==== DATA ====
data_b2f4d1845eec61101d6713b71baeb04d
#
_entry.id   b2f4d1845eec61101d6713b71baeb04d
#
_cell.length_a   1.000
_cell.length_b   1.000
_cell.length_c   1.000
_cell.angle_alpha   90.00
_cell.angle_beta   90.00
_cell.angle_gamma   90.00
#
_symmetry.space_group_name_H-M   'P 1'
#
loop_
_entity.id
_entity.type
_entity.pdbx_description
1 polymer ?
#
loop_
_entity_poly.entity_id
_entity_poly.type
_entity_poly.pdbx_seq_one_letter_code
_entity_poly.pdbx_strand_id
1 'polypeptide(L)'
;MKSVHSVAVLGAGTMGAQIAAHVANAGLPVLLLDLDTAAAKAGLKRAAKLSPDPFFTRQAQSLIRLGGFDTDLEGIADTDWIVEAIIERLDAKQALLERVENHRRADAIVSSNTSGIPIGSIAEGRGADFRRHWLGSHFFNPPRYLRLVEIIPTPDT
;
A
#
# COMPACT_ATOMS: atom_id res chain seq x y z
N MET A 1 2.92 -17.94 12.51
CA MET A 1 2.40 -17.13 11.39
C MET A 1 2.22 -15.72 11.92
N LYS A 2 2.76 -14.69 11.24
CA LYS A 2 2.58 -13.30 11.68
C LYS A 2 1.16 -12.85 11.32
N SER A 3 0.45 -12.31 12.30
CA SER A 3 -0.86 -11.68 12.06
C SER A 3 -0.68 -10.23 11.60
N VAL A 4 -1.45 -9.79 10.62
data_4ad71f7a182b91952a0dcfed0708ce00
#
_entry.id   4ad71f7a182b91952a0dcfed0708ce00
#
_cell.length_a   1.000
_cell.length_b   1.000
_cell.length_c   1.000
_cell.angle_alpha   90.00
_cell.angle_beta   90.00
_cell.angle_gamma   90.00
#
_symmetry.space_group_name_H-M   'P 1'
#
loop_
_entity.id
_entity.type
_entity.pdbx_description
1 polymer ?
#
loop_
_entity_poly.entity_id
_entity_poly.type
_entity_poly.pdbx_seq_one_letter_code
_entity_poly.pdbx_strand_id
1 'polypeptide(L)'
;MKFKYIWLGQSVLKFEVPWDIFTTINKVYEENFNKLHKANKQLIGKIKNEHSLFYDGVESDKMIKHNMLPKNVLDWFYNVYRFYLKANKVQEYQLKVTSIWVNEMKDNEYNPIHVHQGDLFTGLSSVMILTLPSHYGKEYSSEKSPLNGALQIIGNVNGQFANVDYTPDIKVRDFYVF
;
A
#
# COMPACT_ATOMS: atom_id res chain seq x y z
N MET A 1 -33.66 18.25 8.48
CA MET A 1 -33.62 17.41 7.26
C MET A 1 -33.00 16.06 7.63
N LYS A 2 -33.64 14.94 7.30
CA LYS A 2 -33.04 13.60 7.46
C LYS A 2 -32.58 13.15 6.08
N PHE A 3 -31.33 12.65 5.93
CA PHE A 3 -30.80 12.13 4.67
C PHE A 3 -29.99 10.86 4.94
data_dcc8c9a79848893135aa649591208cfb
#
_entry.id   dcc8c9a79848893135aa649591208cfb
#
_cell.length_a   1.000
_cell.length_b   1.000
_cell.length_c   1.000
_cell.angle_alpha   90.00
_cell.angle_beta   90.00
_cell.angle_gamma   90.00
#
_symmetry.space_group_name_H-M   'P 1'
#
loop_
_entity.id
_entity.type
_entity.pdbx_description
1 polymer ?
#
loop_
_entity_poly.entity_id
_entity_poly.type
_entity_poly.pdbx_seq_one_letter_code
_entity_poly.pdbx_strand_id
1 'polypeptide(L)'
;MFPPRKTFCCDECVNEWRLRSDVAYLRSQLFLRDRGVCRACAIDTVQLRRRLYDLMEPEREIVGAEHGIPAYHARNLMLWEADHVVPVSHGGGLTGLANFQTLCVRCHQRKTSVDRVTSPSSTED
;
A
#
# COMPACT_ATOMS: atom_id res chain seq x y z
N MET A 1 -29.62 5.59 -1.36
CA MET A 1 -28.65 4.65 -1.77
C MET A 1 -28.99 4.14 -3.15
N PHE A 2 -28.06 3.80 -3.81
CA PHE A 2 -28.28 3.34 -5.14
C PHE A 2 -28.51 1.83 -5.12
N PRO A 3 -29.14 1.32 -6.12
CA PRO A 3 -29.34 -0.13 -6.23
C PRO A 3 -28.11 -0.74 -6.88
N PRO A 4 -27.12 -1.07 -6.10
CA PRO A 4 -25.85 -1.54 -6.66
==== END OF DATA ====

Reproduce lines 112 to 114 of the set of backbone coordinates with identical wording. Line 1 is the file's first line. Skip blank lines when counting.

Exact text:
C MET A 1 -28.99 4.14 -3.15
N PHE A 2 -28.06 3.80 -3.81
CA PHE A 2 -28.28 3.34 -5.14